Under PSC, the number of federal child exploitation prosecutions has increased significantly, along with the number of federal, state and local investigations and convictions, and more and more victims are being identified. PSC's education and awareness efforts complement this focus on enforcement.
U.S. Attorneys' Offices filed 2,211 indictments in fiscal year 2008 against 2,289 defendants. This represents a 33 percent increase over fiscal year 2006 (1,657 cases filed against 1,760 defendants).
In fiscal year 2007, the work of the ICAC program, a national network of 59 regional task forces funded by the Department of Justice to investigate computer-facilitated child sexual exploitation, resulted in more than 2,350 arrests.
As of November 2, 2008, a total of 1,742 victims of child pornography crimes have been identified and many rescued, 992 of them since the launch of PSC, through enhanced law enforcement coordination and the efforts of NCMEC.
Since the inception of PSC, the Criminal Division's Child Exploitation and Obscenity Section (CEOS), in partnership with the FBI, Immigration and Customs Enforcement, and the United States Postal Inspection Service, has developed and coordinated nine nationwide investigations targeting the production, distribution, receipt and possession of child pornography by more than 8,000 individuals residing in the United States. This is in addition to the approximately nine national operations, identifying 4,300 U.S. targers, undertaken in the years prior to the launch of PSC. Many of these cases are prosecuted by the United States Attorneys' Offices throughout the nation, often in conjunction with trial attorneys from CEOS.
Internet Crimes Against Children (ICAC) Task Forces
In 1998, OJJDP recognized the Internet's dangers and the real risk of technology-facilitated child sexual exploitation, and developed the Internet Crimes Against Children (ICAC) task force program. The purpose of ICAC is to help state and local law enforcement agencies acquire the knowledge, equipment and personnel resources they need to prevent, investigate and stop sexual crimes against children.
There are now 59 ICAC task forces across the country, each composed of federal, state and local law enforcement agencies. These ICACs are on the front line addressing computer-facilitated child sexual exploitation through aggressive investigations, prosecutions, computer forensics and community outreach.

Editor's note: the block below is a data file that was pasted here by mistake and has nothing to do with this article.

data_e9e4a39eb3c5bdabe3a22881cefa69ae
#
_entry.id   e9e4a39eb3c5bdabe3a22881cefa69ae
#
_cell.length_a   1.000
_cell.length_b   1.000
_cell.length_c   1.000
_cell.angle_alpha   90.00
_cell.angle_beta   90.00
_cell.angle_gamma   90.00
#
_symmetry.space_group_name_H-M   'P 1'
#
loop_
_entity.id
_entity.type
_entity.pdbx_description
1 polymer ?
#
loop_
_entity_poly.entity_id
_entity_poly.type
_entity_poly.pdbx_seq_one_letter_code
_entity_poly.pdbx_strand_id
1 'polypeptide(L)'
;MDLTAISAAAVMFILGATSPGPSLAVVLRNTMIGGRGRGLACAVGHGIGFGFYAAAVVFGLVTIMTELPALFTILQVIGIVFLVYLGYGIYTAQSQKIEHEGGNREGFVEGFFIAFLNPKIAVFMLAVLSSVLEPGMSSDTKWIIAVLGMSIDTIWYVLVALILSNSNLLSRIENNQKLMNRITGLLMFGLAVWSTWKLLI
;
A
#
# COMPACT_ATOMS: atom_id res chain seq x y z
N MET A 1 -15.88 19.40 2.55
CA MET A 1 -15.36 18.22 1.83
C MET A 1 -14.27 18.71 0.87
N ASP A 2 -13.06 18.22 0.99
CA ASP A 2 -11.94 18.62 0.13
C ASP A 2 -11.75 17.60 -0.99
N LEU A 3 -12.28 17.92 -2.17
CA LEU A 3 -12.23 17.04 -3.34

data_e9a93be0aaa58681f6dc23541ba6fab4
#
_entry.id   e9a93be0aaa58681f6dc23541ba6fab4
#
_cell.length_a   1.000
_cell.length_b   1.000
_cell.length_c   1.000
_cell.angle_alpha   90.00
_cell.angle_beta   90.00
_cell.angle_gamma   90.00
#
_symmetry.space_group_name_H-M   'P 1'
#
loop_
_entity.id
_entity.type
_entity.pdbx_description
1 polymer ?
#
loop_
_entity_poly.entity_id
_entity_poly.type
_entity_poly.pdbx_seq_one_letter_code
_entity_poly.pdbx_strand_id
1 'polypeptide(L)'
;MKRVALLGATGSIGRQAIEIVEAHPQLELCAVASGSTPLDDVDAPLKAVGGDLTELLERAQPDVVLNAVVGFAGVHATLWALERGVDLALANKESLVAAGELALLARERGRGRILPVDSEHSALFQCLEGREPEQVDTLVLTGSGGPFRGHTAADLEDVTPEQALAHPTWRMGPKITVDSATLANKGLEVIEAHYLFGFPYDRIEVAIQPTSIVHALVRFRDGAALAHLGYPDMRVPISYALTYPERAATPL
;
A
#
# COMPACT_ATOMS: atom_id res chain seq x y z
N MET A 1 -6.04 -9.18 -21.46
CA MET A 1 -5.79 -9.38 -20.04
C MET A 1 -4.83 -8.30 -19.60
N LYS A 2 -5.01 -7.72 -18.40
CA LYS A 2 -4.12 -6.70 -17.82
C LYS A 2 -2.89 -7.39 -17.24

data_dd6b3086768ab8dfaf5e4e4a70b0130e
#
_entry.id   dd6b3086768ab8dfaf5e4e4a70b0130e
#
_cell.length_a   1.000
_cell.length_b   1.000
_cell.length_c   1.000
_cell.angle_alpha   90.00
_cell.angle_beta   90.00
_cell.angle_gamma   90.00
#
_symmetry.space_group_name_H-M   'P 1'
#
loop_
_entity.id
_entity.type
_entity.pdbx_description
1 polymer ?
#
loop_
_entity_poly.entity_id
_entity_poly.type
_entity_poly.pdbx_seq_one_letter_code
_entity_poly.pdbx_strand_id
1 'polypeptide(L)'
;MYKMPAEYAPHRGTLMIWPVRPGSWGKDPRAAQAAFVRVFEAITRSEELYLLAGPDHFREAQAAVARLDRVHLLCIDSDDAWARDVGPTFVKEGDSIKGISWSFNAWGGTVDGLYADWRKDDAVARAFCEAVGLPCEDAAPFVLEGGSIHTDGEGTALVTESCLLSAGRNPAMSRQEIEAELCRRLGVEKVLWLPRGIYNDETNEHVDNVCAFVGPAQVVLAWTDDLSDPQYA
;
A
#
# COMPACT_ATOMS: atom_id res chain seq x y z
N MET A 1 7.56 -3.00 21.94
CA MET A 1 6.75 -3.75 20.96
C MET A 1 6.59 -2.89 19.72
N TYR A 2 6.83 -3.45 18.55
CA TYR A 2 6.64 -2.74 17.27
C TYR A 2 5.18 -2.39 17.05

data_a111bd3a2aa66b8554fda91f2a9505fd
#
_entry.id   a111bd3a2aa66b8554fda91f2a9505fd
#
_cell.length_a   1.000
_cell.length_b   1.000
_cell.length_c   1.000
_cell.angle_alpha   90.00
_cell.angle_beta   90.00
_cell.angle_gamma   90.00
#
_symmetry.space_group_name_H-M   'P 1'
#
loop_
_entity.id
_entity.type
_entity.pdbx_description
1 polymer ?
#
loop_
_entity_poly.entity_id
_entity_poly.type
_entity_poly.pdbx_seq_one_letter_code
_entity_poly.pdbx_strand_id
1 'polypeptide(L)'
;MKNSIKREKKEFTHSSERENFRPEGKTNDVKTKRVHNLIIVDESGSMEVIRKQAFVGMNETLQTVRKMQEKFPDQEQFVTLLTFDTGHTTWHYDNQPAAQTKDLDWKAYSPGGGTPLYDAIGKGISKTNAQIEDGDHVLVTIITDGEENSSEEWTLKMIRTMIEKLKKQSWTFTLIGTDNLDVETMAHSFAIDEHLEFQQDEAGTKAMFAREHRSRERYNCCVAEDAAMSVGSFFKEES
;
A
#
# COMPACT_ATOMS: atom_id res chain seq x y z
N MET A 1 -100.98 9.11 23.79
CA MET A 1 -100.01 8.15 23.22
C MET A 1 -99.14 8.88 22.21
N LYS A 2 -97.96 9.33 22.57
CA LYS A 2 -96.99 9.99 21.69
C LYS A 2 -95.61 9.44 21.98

Since the program's inception in 1998, the task forces have reviewed nearly 200,000 complaints, resulting in the arrest of almost 11,000 individuals across the country who were intent on sexually abusing children. In fiscal year 2007 alone, ICAC investigations led to more than 2,350 arrests and more than 10,500 forensic examinations.
Once source of complaints reviewed by the ICAC task forces is Cybertipline referrals forwarded from NCMEC. These referrals typically come from Internet service providers. The Cybertipline has received more than 500,000 tips and complaints since 1998.
ICAC task forces regularly conduct undercover operations across the country to capture individuals intending to entice and travel to meet those they think are young, vulnerable children.
Continued Support for Project Safe Childhood Efforts
In fiscal year 2008, state and local law enforcement agencies will receive more than $17 million to combat Internet crimes against children. The money is administered by OJJDP in support of the ICAC task force program. The ICAC task forces have played a critical role in stopping Internet criminal activity targeting children.
Week-long regional comprehensive training programs were developed and delivered to PSC teams throughout the country. By year's end, teams from all 93 districts will have attended this training – bringing the total number of federal, state and local prosecutors and investigators trained to more than 650. In addition, the PSC national training conference took place in September 2008 and brought together 1400 attendees.
The Department of Justice's Office of Justice Program's SMART Office has developed several Web-based tools that are now available to all state, local and tribal governments to assist with the implementation of the Adam Walsh Act. These tools enhance our awareness about the possible presence of sex offenders in our local communities and assist law enforcement in their efforts to manage and track sex offenders.